The elephant seals agree that this coast is pretty close to paradise. For April and May, the Piedras Blancas beach is covered with hundreds of female and juvenile elephant seals.

For a second, I entertained the horrifying idea that the elephant seals laying along the beach may all be dead from their absolute lack of movement. However, I soon learned that these seals were only very, very tired. Apparently months of hunting and giving birth in the ocean really tires you out. They hardly budged except to nestle further in the sand and the occasional sparring (play fighting). Some seals seeking an ocean swim would move a couple of feet toward the water before having to stop and take a short nap before moving again.

Along with elephant seals, I spotted harbor seals, sea lions, incredibly cute sea otters and two humpback whales on a whale watching trip in Monterey. The whales became an immediate trip highlight for me, since I had always wanted to see a whale in the wild after watching hours of National Geographic shows on these giant creatures. Watching them play next to the boat and occasionally look at us with curiosity was more than I ever hoped for.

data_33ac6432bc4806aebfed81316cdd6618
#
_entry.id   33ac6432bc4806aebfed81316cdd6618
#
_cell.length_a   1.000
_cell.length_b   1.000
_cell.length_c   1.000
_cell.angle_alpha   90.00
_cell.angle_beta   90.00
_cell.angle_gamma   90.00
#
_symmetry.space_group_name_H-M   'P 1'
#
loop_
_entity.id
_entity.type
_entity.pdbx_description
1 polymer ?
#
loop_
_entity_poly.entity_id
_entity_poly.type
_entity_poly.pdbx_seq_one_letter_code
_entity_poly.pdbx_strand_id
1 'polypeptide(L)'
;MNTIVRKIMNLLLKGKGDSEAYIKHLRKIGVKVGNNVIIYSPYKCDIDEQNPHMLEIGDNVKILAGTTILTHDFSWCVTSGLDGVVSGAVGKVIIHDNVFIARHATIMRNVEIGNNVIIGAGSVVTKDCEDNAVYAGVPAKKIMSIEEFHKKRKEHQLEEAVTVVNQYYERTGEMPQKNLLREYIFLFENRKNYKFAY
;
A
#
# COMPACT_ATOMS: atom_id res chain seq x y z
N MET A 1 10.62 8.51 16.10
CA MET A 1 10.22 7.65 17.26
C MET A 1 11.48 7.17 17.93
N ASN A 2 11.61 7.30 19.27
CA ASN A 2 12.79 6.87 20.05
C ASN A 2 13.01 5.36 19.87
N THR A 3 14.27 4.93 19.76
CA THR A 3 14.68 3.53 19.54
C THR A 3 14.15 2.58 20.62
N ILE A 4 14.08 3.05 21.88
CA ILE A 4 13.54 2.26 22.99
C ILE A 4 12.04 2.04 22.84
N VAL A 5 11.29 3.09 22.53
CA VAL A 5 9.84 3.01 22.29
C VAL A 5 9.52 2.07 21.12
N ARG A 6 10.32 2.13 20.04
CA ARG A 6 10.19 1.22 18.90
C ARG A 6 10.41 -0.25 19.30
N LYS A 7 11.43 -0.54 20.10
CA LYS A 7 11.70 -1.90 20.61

Saying goodbye to the coast was difficult, but I took with me the ability to close my eyes and picture McWay Cove any time of day.


All photos by Jeremiah Myers

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Yosemite, Big Sur and Whale Watching